William "Bill" W. Nail 3 Nov 1889 - 27 Feb 1980

Perry V. Nail 18 Jul 1904 - 8 Jun 1979

William "Bill" W. Nail and Perry V. Nail were brothers and grandsons of one of the area's early pioneers, Mary Ann Wood. Both were bachelors, independent, stubborn, self-reliant, hardworking, and two of seven children of Charles T. Viola (Wood) Nail.

Uncle Willie was born Nov 3, 1889 at his grandmother's house on Woods Creek Road, 3 miles east of Glendale. He died 90 years later, Feb 27, 1980, in a house he built for himself in 1925, not an eighth of a mile from where he was born…still on part of the old homestead. He went to school in Glendale, walking from his Woods Creek home to school in town. Schooling was sparse in those days and he left school after part of his ninth grade and went to live with relatives in Eastern Oregon where he worked in the wheat fields. 

There he developed rheumatic fever and returned to his grandmother's home on Woods Creek. Uncle Willie was refused entry into World War I because of the rheumatic fever so he signed up for the Domestic Service Only (DSO) and spent two years in spruce camps making masts and spars for ships. (So much for his heart!) He returned to Woods Creek where he began building his own cabin - and remained for the rest of his life.  The photo to the left shows the front of that cabin.

He worked as a bucker for the Glendale Lumber Company and as an extra hand for farms in the area plus working his own 120 acres. Uncle Willie was a quiet man with a dry sense of humor. He was full of stories about his early days but usually kept still while younger brother, Perry, told HIS stories.

Uncle Perry was the youngest of the Nail family, born near Glendale on July 18, 1904. He started school in the one room school on the hill above the junction of Windy and Woods Creek roads. He got a little more schooling at Speaker near Wolf Creek where his older sister, Joyce Nail Peil, taught school. He was done with schooling at age 13 and went to work for the Glendale Lumber Company as a flume walker. His job was to walk the flume catwalk, keeping lumber flowing freely from the mill at Fernvale to the lumberyard in Glendale. He later worked in the woods and was also a trapper. Uncle Perry bought a motorcycle when he was 19 and could tell some pretty wild stories about that time in his life. He worked when and where he pleased from Glendale to Washington to Eastern Oregon until he was drafted into World War II at age 36. He spent the war years as a crew chief in a bomber wing. After the war he spent a few years back in Eastern Oregon before returning to his brother's home on Woods Creek where he remained until his death June 8, 1979. He worked as a timber faller until his retirement.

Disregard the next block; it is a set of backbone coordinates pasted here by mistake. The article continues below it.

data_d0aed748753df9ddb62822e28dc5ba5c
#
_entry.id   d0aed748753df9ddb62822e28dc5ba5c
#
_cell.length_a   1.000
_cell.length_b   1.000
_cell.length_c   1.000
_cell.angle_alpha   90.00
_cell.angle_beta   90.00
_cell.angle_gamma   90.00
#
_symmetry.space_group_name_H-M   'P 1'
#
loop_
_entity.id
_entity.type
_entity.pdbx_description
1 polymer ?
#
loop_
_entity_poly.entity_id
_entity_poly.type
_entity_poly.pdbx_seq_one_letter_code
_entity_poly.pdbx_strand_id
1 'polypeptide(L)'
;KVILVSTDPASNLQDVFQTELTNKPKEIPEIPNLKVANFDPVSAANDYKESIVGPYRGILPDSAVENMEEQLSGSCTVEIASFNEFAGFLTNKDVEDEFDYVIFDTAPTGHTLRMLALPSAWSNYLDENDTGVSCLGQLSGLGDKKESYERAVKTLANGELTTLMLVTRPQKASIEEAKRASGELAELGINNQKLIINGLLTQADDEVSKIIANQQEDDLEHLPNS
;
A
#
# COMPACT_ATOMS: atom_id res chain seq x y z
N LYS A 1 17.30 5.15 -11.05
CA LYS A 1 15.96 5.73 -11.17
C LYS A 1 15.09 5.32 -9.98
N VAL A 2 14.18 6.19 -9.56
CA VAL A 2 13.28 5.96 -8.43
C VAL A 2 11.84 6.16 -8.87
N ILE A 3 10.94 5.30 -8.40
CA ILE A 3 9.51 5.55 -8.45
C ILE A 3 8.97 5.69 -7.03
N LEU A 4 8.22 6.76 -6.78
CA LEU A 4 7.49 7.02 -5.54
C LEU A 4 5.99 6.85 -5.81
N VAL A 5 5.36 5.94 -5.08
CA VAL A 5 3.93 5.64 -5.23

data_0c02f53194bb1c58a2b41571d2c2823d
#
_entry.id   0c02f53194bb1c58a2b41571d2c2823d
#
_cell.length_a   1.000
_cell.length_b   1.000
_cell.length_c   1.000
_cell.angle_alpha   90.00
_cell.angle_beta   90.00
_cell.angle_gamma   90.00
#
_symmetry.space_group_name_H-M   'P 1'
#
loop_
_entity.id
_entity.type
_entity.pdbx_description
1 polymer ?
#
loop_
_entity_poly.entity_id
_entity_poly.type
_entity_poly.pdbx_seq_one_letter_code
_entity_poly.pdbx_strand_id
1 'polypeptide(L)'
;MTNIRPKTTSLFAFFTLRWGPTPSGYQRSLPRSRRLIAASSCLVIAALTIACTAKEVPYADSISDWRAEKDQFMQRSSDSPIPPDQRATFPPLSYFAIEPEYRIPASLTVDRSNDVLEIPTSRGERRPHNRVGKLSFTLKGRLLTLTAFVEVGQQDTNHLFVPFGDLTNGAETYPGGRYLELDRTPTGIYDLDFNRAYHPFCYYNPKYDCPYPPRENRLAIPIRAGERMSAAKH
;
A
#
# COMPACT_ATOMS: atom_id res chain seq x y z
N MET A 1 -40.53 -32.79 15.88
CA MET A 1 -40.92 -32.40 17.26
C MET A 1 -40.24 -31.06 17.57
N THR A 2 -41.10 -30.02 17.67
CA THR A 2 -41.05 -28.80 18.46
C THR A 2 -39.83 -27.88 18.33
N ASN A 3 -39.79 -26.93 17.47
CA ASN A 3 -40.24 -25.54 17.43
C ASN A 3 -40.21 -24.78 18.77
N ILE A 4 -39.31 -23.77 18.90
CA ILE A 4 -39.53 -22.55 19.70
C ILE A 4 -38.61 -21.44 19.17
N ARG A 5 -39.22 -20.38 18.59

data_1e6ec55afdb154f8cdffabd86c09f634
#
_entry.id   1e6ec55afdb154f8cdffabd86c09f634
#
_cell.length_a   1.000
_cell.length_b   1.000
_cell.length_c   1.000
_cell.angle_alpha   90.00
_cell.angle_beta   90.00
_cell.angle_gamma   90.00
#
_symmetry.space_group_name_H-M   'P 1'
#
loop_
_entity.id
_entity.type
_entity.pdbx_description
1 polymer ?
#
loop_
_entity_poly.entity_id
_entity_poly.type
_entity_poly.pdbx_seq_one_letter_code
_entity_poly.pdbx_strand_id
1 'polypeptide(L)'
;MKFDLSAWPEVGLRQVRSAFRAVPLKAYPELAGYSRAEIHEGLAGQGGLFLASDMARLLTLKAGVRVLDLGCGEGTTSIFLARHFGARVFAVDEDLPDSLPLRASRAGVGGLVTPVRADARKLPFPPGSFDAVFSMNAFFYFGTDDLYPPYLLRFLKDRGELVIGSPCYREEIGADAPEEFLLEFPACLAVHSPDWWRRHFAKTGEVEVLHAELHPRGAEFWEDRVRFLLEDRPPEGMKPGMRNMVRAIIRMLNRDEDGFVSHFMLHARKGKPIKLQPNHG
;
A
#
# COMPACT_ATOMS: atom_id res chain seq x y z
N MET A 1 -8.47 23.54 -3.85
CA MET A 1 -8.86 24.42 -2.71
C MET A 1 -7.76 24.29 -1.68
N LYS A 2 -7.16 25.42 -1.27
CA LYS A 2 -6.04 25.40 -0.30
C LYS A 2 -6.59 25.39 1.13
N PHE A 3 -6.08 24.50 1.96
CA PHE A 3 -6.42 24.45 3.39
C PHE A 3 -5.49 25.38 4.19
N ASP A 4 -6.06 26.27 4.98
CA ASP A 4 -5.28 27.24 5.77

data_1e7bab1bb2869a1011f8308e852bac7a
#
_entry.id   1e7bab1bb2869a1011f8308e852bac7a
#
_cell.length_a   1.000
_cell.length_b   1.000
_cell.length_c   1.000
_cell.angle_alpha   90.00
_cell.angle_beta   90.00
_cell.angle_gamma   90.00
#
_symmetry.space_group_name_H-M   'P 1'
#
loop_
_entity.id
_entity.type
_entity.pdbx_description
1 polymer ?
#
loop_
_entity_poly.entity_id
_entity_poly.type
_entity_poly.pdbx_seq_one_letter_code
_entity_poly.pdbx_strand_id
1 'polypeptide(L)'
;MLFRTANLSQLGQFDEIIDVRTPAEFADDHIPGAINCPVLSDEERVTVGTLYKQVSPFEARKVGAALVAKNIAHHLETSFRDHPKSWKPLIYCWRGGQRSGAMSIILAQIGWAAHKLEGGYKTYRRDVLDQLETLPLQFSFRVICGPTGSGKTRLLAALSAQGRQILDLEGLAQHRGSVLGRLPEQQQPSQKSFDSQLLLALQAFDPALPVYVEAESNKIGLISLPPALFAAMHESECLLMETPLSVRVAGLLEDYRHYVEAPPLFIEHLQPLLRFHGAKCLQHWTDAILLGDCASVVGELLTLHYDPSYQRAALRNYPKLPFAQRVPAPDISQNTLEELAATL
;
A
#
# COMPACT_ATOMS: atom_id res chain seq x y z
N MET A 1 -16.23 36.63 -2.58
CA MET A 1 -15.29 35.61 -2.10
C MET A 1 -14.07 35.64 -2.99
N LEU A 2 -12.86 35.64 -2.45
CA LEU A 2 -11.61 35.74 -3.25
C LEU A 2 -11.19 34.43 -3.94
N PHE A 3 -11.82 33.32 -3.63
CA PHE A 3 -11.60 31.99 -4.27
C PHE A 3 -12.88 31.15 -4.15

Both men were avid readers and enjoyed radio programs every evening, especially baseball games in the summer time. Uncle Perry never forgave Roosevelt for taking the Country off the gold standard and forever referred to him as "the jake-legged Roosevelt!". He was an outspoken critic of government control, the tax structure and the steady loss of citizen's freedom. (Wonder what he'd think today??) He also hated the thought of a monthly bill - and set about building a waterwheel to produce electricity for the little house. After numerous years, three or four different wheel styles and no small amount of money, he built a wheel that generated enough electricity to light a couple of 60-watt bulbs. (That last waterwheel is now on display at the Spring-Martin house.) In later years Uncle Perry succumbed to the inevitable and had electricity run to the house.

The brothers raised a big garden each year and preserved their own food. Uncle Willie was an accomplished orchardist and the apples from his trees were second to none. He always had chickens - "biddies", he called them-, which produced enough eggs to keep all the neighbors well supplied. Their only "store bought" supplies were salt, sugar, lard and tobacco and in their later years, store bought bread. Both men had a sweet tooth and thoroughly enjoyed my cakes, pies, and cookies, which were exchanged for eggs. They refused, however, my rhubarb-custard pies! Rhubarb had only one use for them- cooked plain in a saucepan and eaten without sugar - it was their "spring tonic".

After Uncle Perry's sudden death in June of 1979, Uncle Willie slowly began to just fade away. He died in February of 1980. To this day both are still thought of and greatly missed by family and the many friends who were privileged to know these two wonderful "old timers".

Lynne Diltz

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Music is an old Irish tune called "Slane" named for a hill in County Meath.